The Bioethics Research Library regularly receives new additions to its extensive catalogue. Here are a few of our favorite new selections:
Big data and ethics: the medical datasphere, by Jérôme Béranger: Faced with the exponential development of Big Data and both its legal and economic repercussions, we are still slightly in the dark concerning the use of digital information. In the perpetual balance between confidentiality and transparency, this data will lead us to call into question how we understand certain paradigms, such as the Hippocratic Oath in medicine. As a consequence, a reflection on the study of the risks associated with the ethical issues surrounding the design and manipulation of this “massive data” seems to be essential. This book provides a direction and ethical value to these significant volumes of data.
Ebola: how a people’s science helped end an epidemic, by Paul Richards: In 2013, the largest Ebola outbreak in history swept across West Africa, claiming thousands of lives in Liberia, Sierra Leone, and Guinea and sending the international community into panic. By 2014, experts were grimly predicting that millions would be infected within months, and a huge international control effort was mounted to contain the virus. Yet paradoxically, at this point the disease was already going into decline in Africa itself. Why did outside observers get it so wrong? Paul Richards draws on his extensive firsthand experience in Sierra Leone to argue that the international community s alarmed response failed to take account of local expertise and common sense.
Can neuroscience change our minds?, by Hilary Rose and Steven Rose: Neuroscience, with its astounding new technologies, is uncovering the workings of the brain and with this perhaps the mind. The ‘neuro’ prefix spills out into every area of life, from neuroaesthetics to neuroeconomics, neurogastronomy and neuroeducation. With its promise to cure physical and social ills, government sees neuroscience as a tool to increase the ‘mental capital’ of the children of the deprived and workless. It sets aside intensifying poverty and inequality, instead claiming that basing children’s rearing and education on brain science will transform both the child’s and the nation’s health and wealth. Leading critic of such neuropretensions, neuroscientist Steven Rose and sociologist of science Hilary Rose take a sceptical look at these claims and the science underlying them, sifting out the sensible from the snake oil.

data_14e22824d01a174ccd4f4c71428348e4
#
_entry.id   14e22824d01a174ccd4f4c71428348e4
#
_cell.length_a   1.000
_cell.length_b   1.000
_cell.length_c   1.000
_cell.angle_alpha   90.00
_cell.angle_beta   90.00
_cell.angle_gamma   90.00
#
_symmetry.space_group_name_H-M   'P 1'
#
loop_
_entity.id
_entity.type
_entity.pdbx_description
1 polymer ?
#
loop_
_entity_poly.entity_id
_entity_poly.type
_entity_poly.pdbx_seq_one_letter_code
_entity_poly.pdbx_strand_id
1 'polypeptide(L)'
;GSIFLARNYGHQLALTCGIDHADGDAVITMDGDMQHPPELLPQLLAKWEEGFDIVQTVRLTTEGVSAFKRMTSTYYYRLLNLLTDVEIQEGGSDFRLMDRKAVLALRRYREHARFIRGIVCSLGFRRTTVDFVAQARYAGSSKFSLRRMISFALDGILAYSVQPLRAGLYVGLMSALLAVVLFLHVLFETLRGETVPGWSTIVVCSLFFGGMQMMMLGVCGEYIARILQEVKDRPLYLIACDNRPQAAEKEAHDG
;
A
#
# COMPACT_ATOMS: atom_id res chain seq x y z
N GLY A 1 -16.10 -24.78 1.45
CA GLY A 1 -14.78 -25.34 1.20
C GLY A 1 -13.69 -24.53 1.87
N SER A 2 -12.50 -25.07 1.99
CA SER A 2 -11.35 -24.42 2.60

A new basis for animal ethics : telos and common sense, by Bernard E. Rollin: Bernie Rollin is a philosopher whose head is most definitely not in the clouds. Instead, it’s on our farms and slaughter plants, in our testing laboratories, in our rodeo arenas, and on our hunting grounds—in short, all the places where humans use animals as they see fit. He’s given us a lucid, compelling blueprint for how to reimagine our relationship with animals, driven by a social ethic that is common to us all and filled with common sense. This is yet another important book from one of the pre-eminent impact players in the contemporary animal protection movement.
DisCrit : disability studies and critical race theory in education, by David J. Connor, Beth A. Ferri, and Subini A. Annamma, editors: This groundbreaking volume brings together major figures in Disability Studies in Education (DSE) and Critical Race Theory (CRT) to explore some of today’s most important issues in education. Scholars examine the achievement/opportunity gaps from both historical and contemporary perspectives, as well as the overrepresentation of minority students in special education and the school-to-prison pipeline. Chapters also address school reform and the impact on students based on race, class, and dis/ability and the capacity of law and policy to include (and exclude). Readers will discover how some students are included (and excluded) within schools and society, why some citizens are afforded expanded (or limited) opportunities in life, and who moves up in the world and who is trapped at the ”bottom of the well.”